Many factors contribute to a person’s risk for developing depression. Genetics, life experiences, chemical imbalances in the brain and lifestyle habits are all thought to play a role, which is why there’s no scientifically-proven way to prevent the condition.

The best thing to do is try to identify and treat depression as soon as possible.

Signs of depression vary from person to person, but commonly include: social withdrawal, trouble concentrating, feeling helpless or worthless and—in extreme cases—thoughts of suicide. Anytime these indicators last for more than a few weeks, it may be time to seek outside help.

If you feel that you, or someone you love, is suffering from depression, the best thing to do is to seek professional medical attention. A licensed mental health practitioner can determine if the symptoms are truly being caused by depression or a different condition, and can recommend a treatment plan based on a person’s individual needs and preferences.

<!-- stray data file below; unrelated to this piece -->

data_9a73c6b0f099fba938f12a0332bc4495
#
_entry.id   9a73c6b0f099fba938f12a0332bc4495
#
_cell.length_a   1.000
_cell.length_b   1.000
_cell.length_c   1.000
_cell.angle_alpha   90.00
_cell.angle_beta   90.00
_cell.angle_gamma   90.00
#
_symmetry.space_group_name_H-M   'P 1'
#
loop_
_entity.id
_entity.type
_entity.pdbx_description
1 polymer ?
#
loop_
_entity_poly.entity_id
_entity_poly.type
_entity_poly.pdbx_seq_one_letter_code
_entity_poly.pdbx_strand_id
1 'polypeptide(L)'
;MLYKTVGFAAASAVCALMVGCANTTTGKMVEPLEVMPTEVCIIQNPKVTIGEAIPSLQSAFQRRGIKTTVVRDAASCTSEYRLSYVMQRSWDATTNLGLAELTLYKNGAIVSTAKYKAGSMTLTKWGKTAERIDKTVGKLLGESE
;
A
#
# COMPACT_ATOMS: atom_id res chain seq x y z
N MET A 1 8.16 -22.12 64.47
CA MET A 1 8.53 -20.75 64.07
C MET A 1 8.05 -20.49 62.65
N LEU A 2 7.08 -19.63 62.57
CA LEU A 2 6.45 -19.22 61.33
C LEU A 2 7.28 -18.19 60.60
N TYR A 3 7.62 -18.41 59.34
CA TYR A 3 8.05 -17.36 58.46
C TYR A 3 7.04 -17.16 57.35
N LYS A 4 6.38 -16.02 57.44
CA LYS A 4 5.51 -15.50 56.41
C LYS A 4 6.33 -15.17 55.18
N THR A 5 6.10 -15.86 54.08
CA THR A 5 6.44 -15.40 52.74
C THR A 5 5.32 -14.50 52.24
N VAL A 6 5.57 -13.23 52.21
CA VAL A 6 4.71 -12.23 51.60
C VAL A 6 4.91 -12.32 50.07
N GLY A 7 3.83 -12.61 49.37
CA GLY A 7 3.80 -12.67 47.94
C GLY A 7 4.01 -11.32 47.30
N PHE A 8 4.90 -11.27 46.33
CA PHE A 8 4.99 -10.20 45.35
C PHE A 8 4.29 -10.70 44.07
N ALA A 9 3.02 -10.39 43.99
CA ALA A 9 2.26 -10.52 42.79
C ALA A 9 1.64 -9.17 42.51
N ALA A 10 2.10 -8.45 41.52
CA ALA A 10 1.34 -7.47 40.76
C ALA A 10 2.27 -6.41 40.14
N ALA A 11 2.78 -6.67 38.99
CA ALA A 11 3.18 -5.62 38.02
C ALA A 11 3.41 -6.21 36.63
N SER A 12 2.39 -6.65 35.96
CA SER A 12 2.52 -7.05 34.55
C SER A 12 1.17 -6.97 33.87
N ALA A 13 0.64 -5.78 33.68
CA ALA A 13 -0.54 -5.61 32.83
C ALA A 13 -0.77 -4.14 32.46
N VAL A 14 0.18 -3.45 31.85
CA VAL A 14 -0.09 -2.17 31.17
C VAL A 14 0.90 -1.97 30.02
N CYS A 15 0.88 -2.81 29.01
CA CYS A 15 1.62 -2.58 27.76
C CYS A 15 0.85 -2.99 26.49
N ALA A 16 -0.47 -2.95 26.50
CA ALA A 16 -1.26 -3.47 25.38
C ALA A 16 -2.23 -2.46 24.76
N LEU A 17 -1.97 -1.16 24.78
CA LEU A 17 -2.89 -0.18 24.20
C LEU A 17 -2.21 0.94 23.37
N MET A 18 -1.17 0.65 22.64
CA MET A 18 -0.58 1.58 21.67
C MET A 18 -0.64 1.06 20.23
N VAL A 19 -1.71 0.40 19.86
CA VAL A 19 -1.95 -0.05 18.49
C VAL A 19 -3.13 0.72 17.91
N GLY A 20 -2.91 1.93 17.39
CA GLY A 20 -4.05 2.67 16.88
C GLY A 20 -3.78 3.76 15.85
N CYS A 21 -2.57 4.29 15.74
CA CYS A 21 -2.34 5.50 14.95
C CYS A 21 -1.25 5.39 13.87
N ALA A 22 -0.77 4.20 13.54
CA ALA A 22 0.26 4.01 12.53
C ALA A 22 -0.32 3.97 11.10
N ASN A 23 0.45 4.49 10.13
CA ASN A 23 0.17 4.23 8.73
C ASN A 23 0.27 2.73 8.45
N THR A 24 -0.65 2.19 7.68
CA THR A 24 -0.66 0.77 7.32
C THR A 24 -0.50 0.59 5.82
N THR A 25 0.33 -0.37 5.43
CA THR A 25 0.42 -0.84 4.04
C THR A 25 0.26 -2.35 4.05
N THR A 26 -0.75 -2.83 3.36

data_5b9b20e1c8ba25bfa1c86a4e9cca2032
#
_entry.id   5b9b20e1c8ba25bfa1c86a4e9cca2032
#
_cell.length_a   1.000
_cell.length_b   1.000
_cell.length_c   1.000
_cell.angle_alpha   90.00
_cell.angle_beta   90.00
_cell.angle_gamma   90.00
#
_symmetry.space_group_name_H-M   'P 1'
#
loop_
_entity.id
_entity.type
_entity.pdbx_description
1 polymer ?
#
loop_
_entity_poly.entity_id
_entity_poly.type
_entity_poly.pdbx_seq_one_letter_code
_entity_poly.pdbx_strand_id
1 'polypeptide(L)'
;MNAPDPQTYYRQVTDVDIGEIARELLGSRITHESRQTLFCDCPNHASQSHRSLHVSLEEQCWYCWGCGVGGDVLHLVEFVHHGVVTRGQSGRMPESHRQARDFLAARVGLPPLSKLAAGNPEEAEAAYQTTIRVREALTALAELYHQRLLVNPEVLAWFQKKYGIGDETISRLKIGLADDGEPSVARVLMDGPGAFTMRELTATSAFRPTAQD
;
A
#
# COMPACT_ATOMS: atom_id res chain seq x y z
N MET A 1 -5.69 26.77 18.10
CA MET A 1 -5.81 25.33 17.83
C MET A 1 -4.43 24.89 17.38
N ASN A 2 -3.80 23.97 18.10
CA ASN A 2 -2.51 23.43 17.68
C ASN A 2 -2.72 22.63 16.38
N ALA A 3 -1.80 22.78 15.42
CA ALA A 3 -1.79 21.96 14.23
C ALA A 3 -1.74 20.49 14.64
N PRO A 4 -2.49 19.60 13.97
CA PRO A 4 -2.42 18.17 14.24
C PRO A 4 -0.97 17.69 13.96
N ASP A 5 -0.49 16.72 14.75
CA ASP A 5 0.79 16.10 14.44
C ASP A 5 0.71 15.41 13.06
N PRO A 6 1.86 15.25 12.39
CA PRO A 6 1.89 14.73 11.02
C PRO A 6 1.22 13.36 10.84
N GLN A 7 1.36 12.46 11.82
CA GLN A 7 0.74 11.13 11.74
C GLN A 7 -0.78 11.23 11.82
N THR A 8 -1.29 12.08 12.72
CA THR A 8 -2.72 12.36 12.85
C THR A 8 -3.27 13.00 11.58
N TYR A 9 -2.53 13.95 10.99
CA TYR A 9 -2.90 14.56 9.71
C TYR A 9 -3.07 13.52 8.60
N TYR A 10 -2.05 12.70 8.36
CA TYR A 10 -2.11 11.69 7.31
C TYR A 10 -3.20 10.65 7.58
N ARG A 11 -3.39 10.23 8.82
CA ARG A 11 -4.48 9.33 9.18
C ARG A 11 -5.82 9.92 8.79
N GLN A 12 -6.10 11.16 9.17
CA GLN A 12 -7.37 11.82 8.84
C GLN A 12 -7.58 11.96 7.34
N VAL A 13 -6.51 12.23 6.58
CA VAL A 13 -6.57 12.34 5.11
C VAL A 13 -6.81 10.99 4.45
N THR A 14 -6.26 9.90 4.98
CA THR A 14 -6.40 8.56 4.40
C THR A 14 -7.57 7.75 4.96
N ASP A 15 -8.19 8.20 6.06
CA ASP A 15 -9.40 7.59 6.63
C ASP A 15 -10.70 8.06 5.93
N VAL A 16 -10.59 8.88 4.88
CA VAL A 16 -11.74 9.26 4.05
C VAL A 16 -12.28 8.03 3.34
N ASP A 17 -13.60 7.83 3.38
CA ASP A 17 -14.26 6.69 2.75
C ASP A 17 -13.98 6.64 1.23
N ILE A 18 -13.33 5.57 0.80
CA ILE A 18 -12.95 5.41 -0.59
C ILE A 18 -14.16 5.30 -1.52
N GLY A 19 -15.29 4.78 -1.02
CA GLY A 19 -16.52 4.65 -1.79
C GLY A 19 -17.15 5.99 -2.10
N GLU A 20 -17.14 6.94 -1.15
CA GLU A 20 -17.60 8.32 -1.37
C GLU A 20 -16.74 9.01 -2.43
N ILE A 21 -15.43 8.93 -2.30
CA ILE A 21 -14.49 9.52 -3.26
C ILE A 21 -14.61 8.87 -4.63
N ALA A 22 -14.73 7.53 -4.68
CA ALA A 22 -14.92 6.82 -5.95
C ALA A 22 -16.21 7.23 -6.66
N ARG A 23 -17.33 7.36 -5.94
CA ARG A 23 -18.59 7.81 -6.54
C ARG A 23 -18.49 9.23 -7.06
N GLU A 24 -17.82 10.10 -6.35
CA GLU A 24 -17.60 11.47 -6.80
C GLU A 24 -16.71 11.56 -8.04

Related
The Link Between Dementia and Depression
16 Common Issues of Aging
The Best and Worst States for Health
11 Ways to Beat Depression
What’s Your Life Expectancy?
10 Things that Make You Feel Old–And What to Do About Them

Read more: Aging, Depression, General Health, Health, Healthy Aging, Mental Wellness, , , ,

By Anne-Marie Botek, AgingCare.com Editor

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110 comments

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2:23AM PST on Dec 6, 2013

Thank you :)

6:04PM PST on Dec 1, 2013

I am truly lucky never to have been depressed or even sad for long. But I know people who suffer deeply with it, so heartbreaking to see. This is a great article, all the more so since it's the time of year when some feel their spirits drop even more. Thank you!

6:07AM PST on Dec 1, 2013

ty

7:06AM PST on Nov 30, 2013

It is unfair that people who have suffered through trauma or neglect are subject to further pain and suffering through depression. It is unfair that depression causes additional physical suffering. It is unfair that physical pain contributes to additional depression. Fight it all you can.